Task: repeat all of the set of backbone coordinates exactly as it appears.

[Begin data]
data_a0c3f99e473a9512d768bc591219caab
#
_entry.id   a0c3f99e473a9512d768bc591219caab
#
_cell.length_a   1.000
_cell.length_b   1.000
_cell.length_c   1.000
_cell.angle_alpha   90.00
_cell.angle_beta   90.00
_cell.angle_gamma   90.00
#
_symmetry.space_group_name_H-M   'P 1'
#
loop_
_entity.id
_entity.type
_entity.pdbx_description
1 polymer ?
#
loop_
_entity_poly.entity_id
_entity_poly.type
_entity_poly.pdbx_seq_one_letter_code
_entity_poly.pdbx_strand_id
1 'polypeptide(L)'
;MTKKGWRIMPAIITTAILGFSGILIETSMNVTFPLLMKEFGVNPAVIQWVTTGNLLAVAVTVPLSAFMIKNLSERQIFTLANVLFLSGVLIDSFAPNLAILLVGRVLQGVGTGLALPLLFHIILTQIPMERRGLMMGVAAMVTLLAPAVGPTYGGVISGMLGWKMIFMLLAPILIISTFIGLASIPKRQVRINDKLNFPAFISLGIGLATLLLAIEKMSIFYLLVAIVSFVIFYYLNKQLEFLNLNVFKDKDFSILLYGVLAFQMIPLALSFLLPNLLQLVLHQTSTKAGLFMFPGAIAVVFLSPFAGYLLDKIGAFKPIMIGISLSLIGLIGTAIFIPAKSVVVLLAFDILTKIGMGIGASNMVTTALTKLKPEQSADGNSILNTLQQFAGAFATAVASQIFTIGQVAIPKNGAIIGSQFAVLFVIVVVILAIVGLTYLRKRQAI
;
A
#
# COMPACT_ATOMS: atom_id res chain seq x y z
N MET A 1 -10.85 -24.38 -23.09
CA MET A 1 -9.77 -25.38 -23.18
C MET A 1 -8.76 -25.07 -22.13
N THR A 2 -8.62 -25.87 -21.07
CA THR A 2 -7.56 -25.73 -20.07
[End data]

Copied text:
data_a0c3f99e473a9512d768bc591219caab
#
_entry.id   a0c3f99e473a9512d768bc591219caab
#
_cell.length_a   1.000
_cell.length_b   1.000
_cell.length_c   1.000
_cell.angle_alpha   90.00
_cell.angle_beta   90.00
_cell.angle_gamma   90.00
#
_symmetry.space_group_name_H-M   'P 1'
#
loop_
_entity.id
_entity.type
_entity.pdbx_description
1 polymer ?
#
loop_
_entity_poly.entity_id
_entity_poly.type
_entity_poly.pdbx_seq_one_letter_code
_entity_poly.pdbx_strand_id
1 'polypeptide(L)'
;MTKKGWRIMPAIITTAILGFSGILIETSMNVTFPLLMKEFGVNPAVIQWVTTGNLLAVAVTVPLSAFMIKNLSERQIFTLANVLFLSGVLIDSFAPNLAILLVGRVLQGVGTGLALPLLFHIILTQIPMERRGLMMGVAAMVTLLAPAVGPTYGGVISGMLGWKMIFMLLAPILIISTFIGLASIPKRQVRINDKLNFPAFISLGIGLATLLLAIEKMSIFYLLVAIVSFVIFYYLNKQLEFLNLNVFKDKDFSILLYGVLAFQMIPLALSFLLPNLLQLVLHQTSTKAGLFMFPGAIAVVFLSPFAGYLLDKIGAFKPIMIGISLSLIGLIGTAIFIPAKSVVVLLAFDILTKIGMGIGASNMVTTALTKLKPEQSADGNSILNTLQQFAGAFATAVASQIFTIGQVAIPKNGAIIGSQFAVLFVIVVVILAIVGLTYLRKRQAI
;
A
#
# COMPACT_ATOMS: atom_id res chain seq x y z
N MET A 1 -10.85 -24.38 -23.09
CA MET A 1 -9.77 -25.38 -23.18
C MET A 1 -8.76 -25.07 -22.13
N THR A 2 -8.62 -25.87 -21.07
CA THR A 2 -7.56 -25.73 -20.07